When trains & high buildings don't kill
During 1965 to 1987, forty-five patients were admitted to Hornbæk
Rehabilitation Hospital in Denmark because of spinal injury due to suicide
attempts. 38 of these had jumped from high buildings: six from the first
floor, 13 from the second floor, nine from the third floor, eight from
the fourth floor, and one from the fifth floor. One patient jumped from
the thirteenth floor and still survived, as did a man who jumped from a
bridge 20 metres high and a woman who jumped from a granary 12 metres high.
Of the remainder, two men had run against an armoured glass window, and
one shot himself. The two remaining women had jumped in front of a train.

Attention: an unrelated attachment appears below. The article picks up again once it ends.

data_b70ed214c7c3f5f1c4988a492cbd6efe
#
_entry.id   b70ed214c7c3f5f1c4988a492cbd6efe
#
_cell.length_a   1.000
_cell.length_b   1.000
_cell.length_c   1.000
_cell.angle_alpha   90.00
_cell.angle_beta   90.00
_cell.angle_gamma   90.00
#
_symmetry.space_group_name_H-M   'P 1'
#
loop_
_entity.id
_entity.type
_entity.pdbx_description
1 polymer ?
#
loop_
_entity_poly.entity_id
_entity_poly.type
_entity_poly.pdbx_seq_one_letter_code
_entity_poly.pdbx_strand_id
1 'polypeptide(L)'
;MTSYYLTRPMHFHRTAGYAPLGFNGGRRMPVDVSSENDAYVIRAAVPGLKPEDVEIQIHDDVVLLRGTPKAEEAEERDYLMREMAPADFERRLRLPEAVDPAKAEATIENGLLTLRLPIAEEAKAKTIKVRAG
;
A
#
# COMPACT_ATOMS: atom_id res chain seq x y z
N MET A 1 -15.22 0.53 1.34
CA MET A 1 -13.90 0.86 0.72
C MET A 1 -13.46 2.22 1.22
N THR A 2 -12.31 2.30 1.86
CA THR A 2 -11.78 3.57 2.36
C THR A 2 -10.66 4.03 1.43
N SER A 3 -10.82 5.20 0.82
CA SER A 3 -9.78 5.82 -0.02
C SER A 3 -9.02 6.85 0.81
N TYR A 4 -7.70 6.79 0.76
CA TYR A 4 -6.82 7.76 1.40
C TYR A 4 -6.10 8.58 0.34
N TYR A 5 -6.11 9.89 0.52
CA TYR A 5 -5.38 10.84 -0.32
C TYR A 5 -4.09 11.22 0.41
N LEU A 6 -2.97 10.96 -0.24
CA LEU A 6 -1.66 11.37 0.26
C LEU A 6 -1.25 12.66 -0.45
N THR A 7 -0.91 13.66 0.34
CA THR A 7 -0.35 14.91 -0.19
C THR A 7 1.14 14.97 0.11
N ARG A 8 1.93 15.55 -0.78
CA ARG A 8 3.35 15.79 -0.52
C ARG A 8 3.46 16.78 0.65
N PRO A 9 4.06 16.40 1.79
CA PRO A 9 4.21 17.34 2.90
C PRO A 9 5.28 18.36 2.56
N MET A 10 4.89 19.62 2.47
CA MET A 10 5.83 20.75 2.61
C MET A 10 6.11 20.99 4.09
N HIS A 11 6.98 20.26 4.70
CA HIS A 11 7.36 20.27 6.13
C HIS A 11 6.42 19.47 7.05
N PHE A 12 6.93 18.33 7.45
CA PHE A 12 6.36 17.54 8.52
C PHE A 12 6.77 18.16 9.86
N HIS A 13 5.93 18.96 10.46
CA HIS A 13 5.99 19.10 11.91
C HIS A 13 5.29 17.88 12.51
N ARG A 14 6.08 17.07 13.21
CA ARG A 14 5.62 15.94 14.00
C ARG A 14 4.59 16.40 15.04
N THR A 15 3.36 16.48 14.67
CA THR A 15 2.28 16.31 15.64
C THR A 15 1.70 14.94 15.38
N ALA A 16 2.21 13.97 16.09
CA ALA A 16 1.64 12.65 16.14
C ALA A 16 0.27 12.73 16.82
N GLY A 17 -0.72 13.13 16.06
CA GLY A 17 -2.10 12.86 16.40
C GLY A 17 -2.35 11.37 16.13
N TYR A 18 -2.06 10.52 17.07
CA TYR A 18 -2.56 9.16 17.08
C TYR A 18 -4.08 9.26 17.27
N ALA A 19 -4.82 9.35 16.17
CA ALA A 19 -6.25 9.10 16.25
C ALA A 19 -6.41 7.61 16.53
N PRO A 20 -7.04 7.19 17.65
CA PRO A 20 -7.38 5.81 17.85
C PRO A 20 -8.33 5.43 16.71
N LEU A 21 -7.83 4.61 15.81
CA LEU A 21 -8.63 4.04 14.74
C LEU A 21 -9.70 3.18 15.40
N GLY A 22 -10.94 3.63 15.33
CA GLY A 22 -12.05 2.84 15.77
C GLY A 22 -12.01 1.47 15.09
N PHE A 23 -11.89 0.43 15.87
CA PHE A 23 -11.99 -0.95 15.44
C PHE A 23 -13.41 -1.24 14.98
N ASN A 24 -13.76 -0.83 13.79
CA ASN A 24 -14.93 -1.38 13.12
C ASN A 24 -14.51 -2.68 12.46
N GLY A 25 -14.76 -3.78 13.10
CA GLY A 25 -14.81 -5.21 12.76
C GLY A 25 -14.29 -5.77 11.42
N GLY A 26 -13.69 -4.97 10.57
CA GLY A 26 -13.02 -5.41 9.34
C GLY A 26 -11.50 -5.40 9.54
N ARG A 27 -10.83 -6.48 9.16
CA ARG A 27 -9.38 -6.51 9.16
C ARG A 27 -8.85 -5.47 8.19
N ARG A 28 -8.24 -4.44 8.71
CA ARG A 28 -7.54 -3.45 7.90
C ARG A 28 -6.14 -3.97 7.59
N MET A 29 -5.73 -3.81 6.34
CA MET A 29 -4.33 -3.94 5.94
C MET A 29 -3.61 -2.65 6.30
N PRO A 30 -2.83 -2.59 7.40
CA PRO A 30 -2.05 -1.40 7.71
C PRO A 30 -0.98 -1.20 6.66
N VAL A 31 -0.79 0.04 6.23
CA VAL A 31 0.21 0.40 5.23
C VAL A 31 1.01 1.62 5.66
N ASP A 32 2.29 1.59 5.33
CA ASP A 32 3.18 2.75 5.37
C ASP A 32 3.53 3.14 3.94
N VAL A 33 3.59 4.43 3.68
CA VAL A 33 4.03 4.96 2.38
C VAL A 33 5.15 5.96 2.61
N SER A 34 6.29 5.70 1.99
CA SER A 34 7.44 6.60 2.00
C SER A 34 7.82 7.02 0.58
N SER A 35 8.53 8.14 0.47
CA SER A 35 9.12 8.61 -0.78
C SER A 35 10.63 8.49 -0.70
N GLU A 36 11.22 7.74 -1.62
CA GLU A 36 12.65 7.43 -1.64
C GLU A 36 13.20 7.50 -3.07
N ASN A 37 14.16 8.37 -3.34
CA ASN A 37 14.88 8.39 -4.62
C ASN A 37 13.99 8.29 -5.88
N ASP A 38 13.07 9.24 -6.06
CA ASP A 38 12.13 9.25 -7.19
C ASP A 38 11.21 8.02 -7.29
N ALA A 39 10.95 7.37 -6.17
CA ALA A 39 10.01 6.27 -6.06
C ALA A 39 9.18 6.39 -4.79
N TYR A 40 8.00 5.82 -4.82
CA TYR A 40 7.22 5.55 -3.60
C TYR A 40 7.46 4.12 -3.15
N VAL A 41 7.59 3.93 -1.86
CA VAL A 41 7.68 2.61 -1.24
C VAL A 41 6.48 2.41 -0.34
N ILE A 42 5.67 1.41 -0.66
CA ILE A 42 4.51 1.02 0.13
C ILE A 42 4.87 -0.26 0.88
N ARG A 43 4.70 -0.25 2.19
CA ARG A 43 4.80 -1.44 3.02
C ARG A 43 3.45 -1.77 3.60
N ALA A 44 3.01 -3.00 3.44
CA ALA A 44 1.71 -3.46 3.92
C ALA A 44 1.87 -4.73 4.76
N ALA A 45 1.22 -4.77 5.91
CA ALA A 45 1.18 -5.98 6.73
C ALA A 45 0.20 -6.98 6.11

One patient jumped from the thirteenth floor and still
In the UK, 70,000 people a year attempt suicide: only 4,500
actually succeed. Jumping in the Thames is a popular choice, but slightly
more people are either prevented or rescued than actually drown. But the
most popular way of attempting suicide in London is throwing oneself into
the path of "The Tube" - London's Underground railway. Although
attracting two jumpers a week, half the attempted suiciders on the Tube
only succeed in injuring themselves. Removing a person from beneath the
train takes on average half an hour...
Thompson H, Last Gasps, Midweek 24 July 1993
Biering-Sørensen, Pedersen W, Giørtz Müller
P, Spinal cord injury due to suicide attempts, Paparplegia 30(1992)139-144:139-144.